Bulletin ID: HCSEC-2020-17
Affected Products / Versions: Vault and Vault Enterprise 0.8.3 and newer; fixed in 1.2.5, 1.3.8, 1.4.4 and 1.5.1.
Publication Date: 18 August, 2020
A vulnerability was identified in Vault and Vault Enterprise (“Vault”) such that, with the GCP Auth Method configured and under certain circumstances, the values relied upon by Vault to validate Google Compute Engine (GCE) VMs may be manipulated and authentication bypassed. This vulnerability, CVE-2020-16251, affects Vault and Vault Enterprise versions 0.8.3 and newer, and is fixed in 1.2.5, 1.3.8, 1.4.4 and 1.5.1.
Vault can be integrated with third-party authentication systems through the use of Auth Methods, components that perform authentication and are responsible for assigning identity and a set of policies to a user. The GCP Auth Method integrates Vault authentication into either GCP’s IAM service, or GCE service. This vulnerability only impacts the GCE method.
When using the GCE auth method, Vault can assign a role to a specific subset of GCE VMs, generally bound to certain attributes, such as projects or regions. The GCE auth method can also restrict access to VMs running under a specific service account. However, this is explicitly called out as optional in the documentation.
When a client authenticates to Vault with the GCE auth type it is expected to run on an authorized GCE VM, fetching a JWT token from the GCP instance metadata server that is signed by Google. Alternatively, in the IAM auth type the JWT may be signed by a GCP service-account private key that is under the control of the end-user, and may contain arbitrary additional claims.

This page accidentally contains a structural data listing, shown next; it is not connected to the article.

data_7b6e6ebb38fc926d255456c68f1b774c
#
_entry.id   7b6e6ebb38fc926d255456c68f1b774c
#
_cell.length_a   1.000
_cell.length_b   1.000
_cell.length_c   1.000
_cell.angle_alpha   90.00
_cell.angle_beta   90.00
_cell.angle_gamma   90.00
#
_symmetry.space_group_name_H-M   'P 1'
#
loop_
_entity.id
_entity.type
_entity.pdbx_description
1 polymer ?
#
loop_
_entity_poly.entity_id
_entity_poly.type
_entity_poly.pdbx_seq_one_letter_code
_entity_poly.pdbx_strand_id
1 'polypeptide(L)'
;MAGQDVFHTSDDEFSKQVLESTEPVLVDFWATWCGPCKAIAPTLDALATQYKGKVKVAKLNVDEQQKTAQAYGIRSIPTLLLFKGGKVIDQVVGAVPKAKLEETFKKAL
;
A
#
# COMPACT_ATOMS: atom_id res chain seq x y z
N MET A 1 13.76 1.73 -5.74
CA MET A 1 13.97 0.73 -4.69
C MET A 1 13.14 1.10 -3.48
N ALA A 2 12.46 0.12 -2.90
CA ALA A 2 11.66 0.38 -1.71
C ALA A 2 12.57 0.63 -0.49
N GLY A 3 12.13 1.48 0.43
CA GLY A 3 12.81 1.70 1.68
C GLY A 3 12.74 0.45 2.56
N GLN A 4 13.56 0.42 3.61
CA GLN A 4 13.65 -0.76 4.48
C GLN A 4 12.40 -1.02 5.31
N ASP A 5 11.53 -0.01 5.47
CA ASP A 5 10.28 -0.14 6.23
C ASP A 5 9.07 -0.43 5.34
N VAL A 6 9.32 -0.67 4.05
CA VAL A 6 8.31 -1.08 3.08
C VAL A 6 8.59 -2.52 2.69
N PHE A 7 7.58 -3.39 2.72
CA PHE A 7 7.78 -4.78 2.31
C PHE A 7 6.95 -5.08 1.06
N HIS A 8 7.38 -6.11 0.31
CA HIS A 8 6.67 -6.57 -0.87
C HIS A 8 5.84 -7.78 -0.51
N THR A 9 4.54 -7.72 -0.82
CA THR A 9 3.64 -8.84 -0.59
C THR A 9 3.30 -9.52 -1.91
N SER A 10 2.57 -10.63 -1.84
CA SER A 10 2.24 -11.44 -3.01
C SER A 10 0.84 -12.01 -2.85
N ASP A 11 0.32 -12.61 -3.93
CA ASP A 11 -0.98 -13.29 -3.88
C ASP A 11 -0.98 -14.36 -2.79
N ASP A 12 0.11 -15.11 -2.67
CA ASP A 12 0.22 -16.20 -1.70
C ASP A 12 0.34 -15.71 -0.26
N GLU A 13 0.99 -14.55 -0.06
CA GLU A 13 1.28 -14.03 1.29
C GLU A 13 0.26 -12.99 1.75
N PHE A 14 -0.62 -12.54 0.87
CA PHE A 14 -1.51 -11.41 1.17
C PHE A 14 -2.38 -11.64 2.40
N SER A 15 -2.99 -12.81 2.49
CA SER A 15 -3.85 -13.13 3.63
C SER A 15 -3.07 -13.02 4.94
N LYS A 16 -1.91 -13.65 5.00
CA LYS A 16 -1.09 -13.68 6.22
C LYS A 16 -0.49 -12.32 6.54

It was reported that the Vault GCP Auth Method does not enforce that JWTs signed by a service account do not contain GCE compute_engine claims, and can be used when the Auth Method is configured in the GCE auth method. This allows for arbitrary service accounts to sign crafted JWTs that include arbitrary bound attributes.
If the Vault GCP GCE role is configured with a bound project, but not with an explicit bound service account, then a crafted JWT with a matching bound project will pass the checks and will return a legitimate Vault token. The service account claim can’t be forged with a service account.
- Vault is configured with the GCP Auth Method via GCE (not IAM).
- The associated role is configured with bound_zones, bound_regions, bound_instance_groups, or bound_labels, but not bound_service_accounts.
- An attacker knows what attributes are bound to the GCP Auth Method Role and their expected values.
As described above, this is a vulnerability with conditions existing only in a subset of Vault deployments and use-cases. Vault deployments that do not use the GCP Auth Method with GCE are not affected.
If deemed necessary, based on deployment / use case and conditions described above, operators should upgrade to Vault 1.2.5, 1.3.8, 1.4.4 and 1.5.1 or newer. These releases include changes to the GCP Auth Method to address this vulnerability.
The external vulnerability reporter plans to publish their findings on October 6, 2020. Affected Vault deployments should evaluate exposure and consider adopting one of these new releases prior to that date.
Please refer to Upgrading Vault for general guidance and version-specific upgrade notes.
This issue was identified by Felix Wilhelm of Google Project Zero.
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